Taxpayers overwhelmingly believe the federal government has failed to explain how it collects and spends money, creating a growing expectations gap that is eroding the public's trust in its leaders, according to a survey released Wednesday.
The survey, Public Attitudes to Government Accountability and Transparency 2008, measured how 1,652 adults felt about federal, state and local governments' financial management and accountability to taxpayers.
The results paint a grim picture of the public's unhappiness with both the availability of financial information and the way it is delivered to citizens, said Relmond Van Daniker, executive director of the Association of Government Accountants, which commissioned the study. The poll was conducted by Harris Interactive, a market research firm based in Rochester, N.Y.
"The results of this poll are not surprising," Van Daniker said Wednesday at a Washington press conference. "They show a wide level of distrust and dissatisfaction across the board."
Among the more significant findings:
- While 72 percent of respondents believe it is extremely or very important to receive financial management information from the federal government, only 5 percent are equally satisfied with the information they receive.
- Although 73 percent of those surveyed said it is extremely or very important for the government to be open and honest with its spending, just 5 percent said the government is meeting those expectations.
- 71 percent of respondents who receive financial management information from the government, or believe that it is important to receive such data, said this information would influence how they vote.
Respondents were similarly displeased with the openness and honesty of their state and local governments, although the sources of their discontent varied somewhat.
Across all levels of government, however, those surveyed said that officials did not adequately deliver on their top two financial management priorities: spending money responsibly (a 69 percent gap between expectations and results) and being open and honest about how that money is being used (a 68 percent gap between expectations and results).
Justin Greeves, who led the team that conducted the survey, said the findings were stark and unambiguous. "The government is failing to meet the needs of its citizens in terms of financial reporting," he said.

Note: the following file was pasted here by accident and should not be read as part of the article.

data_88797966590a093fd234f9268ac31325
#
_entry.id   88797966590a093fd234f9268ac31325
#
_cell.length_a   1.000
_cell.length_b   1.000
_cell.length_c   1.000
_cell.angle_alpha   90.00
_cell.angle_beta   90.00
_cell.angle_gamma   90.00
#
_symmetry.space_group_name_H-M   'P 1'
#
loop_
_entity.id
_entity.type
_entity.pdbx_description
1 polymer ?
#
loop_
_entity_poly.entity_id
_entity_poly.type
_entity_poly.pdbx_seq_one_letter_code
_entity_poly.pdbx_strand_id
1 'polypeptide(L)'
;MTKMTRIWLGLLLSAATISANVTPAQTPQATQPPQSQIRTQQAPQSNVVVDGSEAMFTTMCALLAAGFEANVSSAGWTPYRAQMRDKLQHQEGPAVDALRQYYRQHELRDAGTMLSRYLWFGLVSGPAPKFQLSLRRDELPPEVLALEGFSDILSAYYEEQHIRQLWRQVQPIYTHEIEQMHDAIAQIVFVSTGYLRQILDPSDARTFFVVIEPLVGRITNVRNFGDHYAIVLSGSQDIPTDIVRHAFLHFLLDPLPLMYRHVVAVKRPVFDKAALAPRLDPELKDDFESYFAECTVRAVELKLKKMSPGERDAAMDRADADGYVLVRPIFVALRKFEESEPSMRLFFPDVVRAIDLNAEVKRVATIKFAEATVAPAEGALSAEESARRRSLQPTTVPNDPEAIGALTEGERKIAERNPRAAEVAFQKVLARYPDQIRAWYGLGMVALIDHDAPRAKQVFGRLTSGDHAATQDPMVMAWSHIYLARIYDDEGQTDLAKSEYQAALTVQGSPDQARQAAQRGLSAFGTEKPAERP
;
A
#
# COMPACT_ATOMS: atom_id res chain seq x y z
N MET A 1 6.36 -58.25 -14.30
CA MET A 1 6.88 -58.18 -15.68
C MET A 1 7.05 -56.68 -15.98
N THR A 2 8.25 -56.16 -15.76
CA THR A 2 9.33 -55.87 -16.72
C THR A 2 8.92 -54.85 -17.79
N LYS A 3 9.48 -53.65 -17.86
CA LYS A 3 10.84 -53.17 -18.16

The public's main concern with federal financial management, cited by 23 percent of respondents, is its "excessive amounts of unrestrained spending." Fourteen percent of those respondents specifically complained about congressional pork barrel spending, or earmarks, while 9 percent lamented war funding. Republicans were twice as likely as Democrats to complain about earmarks while Democrats were seven times more likely to mention concerns about spending on the war.
"Lawmakers in Washington spend our money without any care or concern," one respondent said. "Many think there is an unlimited checkbook, funded by taxpayers. They need to control spending and eliminate the national debt!"
Another commented that "there is a lot of information available, but it is scattered through a million agencies and offices, and no easy way to learn of its existence."
The federal government -- a broad cross-section that includes the White House, agencies and Congress -- would be able to improve its financial accountability in a number of ways, the survey found.
The majority of respondents -- 42 percent -- want clear and concise reports disclosing the nature and purpose of federal spending. Another 28 percent believe the government needs a dramatic attitude adjustment that results in more honesty and transparency.
Meanwhile, nearly one in ten Americans said that making financial information available on a Web site would improve accountability, an area the government is working on. In the past year, the Office of Management and Budget has provided increasingly detailed information about federal earmarks, contracts and grants in databases available to the public.
Nevertheless, Van Daniker of the AGA said far more must be accomplished if the situation is to substantially improve.
"This has been a big issue for a long time," he said. "We need to move the ball forward…. We can't just say, 'ain't it awful.' We need to say, 'what are we going to do about it?'"
The survey was conducted online in early January and included a demographic mix of age, race and political affiliation.